After my daughter was born I stayed in the hospital until the Wednesday following her birth. I was eager to leave the hospital to bring her home and continue physically healing. Her first day at home was wonderful, but she had a hard time that night. She cried most of the  night and would not go to sleep. I learned that it probably was because she had become adjusted to the hospital environment and had to get adjusted to being home. Once she got adjusted to home, she slept both day and night. She also had a good appetite. I decided to try breastfeeding; I did, but I found that it was rough starting off and was concerned as to how I would continue to do so once I started back to school. I ditched the breastfeeding and bottle feed instead.

I spent the rest of that spring and summer up until mid-August preparing to return to school.  I have also gotten hired as a freelance writer at a local newspaper in June to get some  practice and experience as a Mass Communication major. I decided that I would continue work as a freelance writer while attending school and raising my daughter. Things have gotten off to a great start!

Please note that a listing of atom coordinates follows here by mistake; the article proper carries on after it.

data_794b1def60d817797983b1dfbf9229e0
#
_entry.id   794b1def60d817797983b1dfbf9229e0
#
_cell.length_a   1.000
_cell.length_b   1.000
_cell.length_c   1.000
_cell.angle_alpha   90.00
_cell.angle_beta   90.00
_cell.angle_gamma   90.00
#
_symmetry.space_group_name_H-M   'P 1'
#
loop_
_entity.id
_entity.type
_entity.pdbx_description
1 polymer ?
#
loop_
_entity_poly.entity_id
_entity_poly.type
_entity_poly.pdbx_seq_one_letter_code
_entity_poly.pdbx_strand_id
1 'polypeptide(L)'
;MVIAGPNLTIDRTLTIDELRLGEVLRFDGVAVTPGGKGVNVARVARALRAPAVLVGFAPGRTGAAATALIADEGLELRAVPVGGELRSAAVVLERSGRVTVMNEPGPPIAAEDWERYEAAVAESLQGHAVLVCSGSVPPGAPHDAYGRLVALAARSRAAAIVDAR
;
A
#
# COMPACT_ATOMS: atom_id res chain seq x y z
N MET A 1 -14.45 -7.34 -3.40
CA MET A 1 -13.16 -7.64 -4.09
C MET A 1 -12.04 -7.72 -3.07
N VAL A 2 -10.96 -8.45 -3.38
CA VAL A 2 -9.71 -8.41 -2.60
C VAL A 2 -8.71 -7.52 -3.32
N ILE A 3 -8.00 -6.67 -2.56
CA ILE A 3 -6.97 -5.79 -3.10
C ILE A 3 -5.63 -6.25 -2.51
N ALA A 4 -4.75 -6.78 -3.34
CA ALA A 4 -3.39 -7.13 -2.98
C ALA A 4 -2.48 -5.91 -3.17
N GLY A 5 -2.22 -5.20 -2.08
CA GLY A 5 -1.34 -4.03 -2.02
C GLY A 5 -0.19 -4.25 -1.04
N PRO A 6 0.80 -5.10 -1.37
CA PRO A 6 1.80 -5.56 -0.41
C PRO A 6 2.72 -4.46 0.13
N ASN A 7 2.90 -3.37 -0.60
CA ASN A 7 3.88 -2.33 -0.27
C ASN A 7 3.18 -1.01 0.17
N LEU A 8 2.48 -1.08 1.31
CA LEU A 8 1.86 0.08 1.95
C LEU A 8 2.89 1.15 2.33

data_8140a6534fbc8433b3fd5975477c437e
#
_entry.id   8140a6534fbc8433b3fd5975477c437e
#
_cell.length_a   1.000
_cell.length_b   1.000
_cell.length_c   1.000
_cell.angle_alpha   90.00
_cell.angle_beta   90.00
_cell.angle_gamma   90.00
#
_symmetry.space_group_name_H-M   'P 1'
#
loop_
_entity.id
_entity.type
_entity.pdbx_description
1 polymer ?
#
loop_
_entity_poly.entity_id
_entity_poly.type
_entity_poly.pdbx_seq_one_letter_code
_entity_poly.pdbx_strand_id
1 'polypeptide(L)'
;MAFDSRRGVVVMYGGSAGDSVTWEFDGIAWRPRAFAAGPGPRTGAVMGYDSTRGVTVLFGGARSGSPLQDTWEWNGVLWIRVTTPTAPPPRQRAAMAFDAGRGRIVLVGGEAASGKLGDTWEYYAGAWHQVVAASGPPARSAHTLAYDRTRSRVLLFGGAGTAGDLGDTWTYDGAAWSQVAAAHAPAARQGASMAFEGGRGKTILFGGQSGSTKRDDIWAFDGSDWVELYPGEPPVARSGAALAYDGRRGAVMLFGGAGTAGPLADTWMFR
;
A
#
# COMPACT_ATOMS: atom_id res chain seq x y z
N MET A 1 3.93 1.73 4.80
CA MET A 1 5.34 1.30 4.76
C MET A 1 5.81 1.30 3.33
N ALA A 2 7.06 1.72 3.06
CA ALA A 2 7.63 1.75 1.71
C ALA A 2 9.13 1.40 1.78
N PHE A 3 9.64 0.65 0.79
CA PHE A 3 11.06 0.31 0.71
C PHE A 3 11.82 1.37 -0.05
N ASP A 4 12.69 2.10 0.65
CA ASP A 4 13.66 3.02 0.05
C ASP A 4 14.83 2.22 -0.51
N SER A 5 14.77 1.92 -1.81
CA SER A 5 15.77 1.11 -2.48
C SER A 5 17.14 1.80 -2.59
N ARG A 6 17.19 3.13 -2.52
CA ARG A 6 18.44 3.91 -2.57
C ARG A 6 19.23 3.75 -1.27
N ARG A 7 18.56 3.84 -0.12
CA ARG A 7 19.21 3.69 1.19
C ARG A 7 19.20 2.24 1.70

After some time of working, attending school, and raising my daughter on top of that other duties and responsibilities at home, I found that juggling all four was quite overwhelming, so I quit my job at the newspaper and just concentrated on school and raising my daughter. Time management was a big issue because there was just not enough hours in the day. It drove me crazy. Lol. I couldn’t image how much of a job it was to raise a child while working and attending school.

This concludes the first part of my story on becoming a parent and juggling school and a job. I will continue my story on becoming a parent, part 2 in my next post. Thank you for dropping by! Stay posted!